Big Data

4 security measures that strengthen big data governance

Discover how revisions to security processes can help protect your company's data.

Image: iStock/Hamster3d

As companies continue to redefine IT processes to cope with the semi-structured and unstructured data that characterize big data, they are also recognizing that standard data security practices that grew up with fixed-record, transactional data no longer address every big data security concern.

For starters, there are few controls on the mountains of big data that flow into companies on a daily basis. Big data can come from anywhere and in every form.

While companies can put controls in place to regulate the in-flow of this seemingly limitless data pipeline, there are very acute security concerns that emerge once the data is in enterprise data repositories where it can be accessed or shared. Who should be authorized to see the data in its entirety, and who within the organization needs to know some of the data, but not all of it?

"We are seeing major transitions in the big data market now," said Venkat Subramanian, CTO at Dataguise, a data protection and compliance vendor. "Companies are moving from traditional data services to the big data market, and they are beginning to move more of their standard and big data applications from on-premises data centers to the cloud. Whether big data is stored on premises or in a cloud environment, appropriate governance measures for this data are needed."

As part of big data governance, there are several security measures that companies can take.

1: Conduct regular reviews of user access to data

On a semi-annual or annual basis, IT should sit down with corporate stakeholders who access data from data lakes and repositories, and review data access permissions for all authorized personnel. Access permissions can be adjusted upward or downward based upon employee/contractor work responsibilities. When employees/contractors are no longer employed with the company, they should be immediately removed from access.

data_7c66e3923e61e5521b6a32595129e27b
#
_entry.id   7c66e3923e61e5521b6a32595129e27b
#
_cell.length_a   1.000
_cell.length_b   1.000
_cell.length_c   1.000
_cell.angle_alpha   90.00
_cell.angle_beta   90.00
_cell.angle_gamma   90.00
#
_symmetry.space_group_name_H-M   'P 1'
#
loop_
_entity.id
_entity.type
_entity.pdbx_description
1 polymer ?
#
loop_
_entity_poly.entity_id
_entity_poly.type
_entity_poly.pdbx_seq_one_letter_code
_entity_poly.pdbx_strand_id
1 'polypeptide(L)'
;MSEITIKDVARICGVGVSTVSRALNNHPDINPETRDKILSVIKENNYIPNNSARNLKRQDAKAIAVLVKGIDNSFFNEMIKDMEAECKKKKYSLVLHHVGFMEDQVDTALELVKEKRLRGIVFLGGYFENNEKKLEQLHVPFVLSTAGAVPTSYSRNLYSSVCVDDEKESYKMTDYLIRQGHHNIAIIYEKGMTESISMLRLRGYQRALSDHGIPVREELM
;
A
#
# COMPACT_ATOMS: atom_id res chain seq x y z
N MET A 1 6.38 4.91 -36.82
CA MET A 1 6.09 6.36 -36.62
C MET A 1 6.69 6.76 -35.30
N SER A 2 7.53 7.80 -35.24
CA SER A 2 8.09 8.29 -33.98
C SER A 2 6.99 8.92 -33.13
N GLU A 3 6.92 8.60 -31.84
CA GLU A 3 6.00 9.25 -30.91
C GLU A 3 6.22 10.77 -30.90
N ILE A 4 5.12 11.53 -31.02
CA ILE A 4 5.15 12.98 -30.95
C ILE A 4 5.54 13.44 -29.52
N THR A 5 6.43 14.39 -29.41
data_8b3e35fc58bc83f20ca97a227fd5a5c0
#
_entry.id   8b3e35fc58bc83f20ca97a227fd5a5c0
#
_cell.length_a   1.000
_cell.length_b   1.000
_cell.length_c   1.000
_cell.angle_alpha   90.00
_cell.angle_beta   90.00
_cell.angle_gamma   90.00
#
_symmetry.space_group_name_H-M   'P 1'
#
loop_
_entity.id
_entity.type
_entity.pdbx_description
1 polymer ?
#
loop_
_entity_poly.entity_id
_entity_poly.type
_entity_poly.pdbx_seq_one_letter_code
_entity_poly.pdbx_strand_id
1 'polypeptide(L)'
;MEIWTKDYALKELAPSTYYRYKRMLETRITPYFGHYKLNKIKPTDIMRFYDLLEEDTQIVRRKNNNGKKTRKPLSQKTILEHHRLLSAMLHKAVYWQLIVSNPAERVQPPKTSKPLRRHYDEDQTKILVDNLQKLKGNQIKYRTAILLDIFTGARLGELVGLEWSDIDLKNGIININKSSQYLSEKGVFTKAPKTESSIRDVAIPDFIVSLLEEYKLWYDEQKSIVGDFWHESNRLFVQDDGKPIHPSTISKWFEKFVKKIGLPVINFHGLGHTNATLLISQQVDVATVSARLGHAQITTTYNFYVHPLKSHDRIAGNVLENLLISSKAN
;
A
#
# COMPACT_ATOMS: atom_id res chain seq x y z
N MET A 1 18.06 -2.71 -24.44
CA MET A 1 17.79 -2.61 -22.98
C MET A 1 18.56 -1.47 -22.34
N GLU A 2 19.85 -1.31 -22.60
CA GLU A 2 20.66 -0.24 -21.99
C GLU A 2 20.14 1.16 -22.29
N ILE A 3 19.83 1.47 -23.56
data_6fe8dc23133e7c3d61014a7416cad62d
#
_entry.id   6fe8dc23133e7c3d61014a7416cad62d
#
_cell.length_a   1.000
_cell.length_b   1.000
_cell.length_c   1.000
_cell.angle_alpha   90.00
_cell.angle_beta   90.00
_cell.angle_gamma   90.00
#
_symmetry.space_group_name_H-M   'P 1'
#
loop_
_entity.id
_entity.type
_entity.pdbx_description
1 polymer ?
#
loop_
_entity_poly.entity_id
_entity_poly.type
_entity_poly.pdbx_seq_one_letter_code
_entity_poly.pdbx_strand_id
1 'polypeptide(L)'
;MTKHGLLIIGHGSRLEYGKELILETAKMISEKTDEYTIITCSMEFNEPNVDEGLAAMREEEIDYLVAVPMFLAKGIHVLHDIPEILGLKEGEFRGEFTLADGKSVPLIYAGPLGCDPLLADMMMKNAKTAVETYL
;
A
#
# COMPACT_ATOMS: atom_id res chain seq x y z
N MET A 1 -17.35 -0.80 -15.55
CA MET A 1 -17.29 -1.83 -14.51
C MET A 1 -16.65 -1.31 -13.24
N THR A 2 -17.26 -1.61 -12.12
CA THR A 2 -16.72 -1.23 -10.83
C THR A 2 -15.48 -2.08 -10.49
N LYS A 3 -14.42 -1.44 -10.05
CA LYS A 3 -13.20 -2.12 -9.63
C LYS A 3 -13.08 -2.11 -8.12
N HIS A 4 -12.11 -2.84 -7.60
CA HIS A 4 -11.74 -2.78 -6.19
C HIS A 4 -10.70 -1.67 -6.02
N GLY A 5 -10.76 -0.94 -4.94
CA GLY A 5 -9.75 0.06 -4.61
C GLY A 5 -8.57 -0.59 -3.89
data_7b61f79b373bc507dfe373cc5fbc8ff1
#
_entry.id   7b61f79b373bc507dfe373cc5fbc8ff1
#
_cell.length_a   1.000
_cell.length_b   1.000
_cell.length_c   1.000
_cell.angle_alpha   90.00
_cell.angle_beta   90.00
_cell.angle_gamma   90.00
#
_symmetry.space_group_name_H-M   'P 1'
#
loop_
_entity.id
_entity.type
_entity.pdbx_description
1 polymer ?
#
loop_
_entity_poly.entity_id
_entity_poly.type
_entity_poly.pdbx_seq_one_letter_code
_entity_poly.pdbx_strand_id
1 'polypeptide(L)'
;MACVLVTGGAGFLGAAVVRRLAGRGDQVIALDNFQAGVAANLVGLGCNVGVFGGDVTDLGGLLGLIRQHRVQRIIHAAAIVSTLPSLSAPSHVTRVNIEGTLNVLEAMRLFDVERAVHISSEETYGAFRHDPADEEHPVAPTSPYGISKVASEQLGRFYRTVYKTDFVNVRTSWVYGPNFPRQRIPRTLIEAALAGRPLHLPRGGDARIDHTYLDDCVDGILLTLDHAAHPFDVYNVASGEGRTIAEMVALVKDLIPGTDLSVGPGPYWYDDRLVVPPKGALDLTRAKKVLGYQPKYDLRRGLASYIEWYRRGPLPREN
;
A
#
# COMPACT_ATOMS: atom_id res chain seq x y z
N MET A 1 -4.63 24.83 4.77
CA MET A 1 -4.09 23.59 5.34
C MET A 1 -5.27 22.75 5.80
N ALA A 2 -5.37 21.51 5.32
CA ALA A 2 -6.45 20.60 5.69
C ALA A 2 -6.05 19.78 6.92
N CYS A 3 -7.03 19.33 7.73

2: Data masking

In some cases, masking can be used to redact sensitive data elements (e.g., social security numbers, names) so this data isn't shared with others outside of the company. Masking should especially be considered if the company wants to sell big data to third parties.

3: Encrypt data

If big data is stored in a single data repository that all employees with appropriate clearances are able to access, encryption can be used on the data. "The idea behind data encryption is that you give everyone maximum flexibility to get at the data that they need, and they can do so safely," said Subramanian. "The encryption is a secure 'wrap' around the data."

SEE: Encryption Policy (Tech Pro Research)

4: Monitor user behavior

There is an additional dimension to software security watches: This is continuously monitoring the access habits of each user, developing behavioral models for how the user accesses the data, and issuing an alert if for any reason there is an access anomaly or a usage pattern that surfaces that does not agree with how the user normally uses the data.

"What we are concerned with here is that there could be a security breach in the making," said Subramanian. "This is very important, because the data we have tells us that it can take the average company as much as 250 days to figure out that there is a security breach. The behavioral monitoring that the security software uses is based on access rulesets that the business defines. It looks at how each user normally uses data. When a usage anomaly for a user occurs, the user's access is immediately suspended and an investigation takes place. In some cases, an early stage security breach might be detected. In other cases, it is simply a situation where an employee has been given a new job role or responsibility that requires different ways of accessing and sharing data."

SEE: 6 myths about big data (TechRepublic)

Make data security a high priority

Collectively, these approaches help companies with their big data governance, but it is still up to CIOs to work with end users in an historical area of user non-cooperation: getting users' managers to regularly review access privileges of their employees, and to cooperate when usage abnormalities are detected.

"No one wants their feet to be held to the fire for a security breach," confided one CIO at a marketing firm. "But when it comes down to scheduling a meeting to review data access policies and who should have what, it is always treated as a low priority meeting that can only be scheduled after campaign launches and project priorities are met."

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About Mary Shacklett

Mary E. Shacklett is president of Transworld Data, a technology research and market development firm. Prior to founding the company, Mary was Senior Vice President of Marketing and Technology at TCCU, Inc., a financial services firm; Vice President o...

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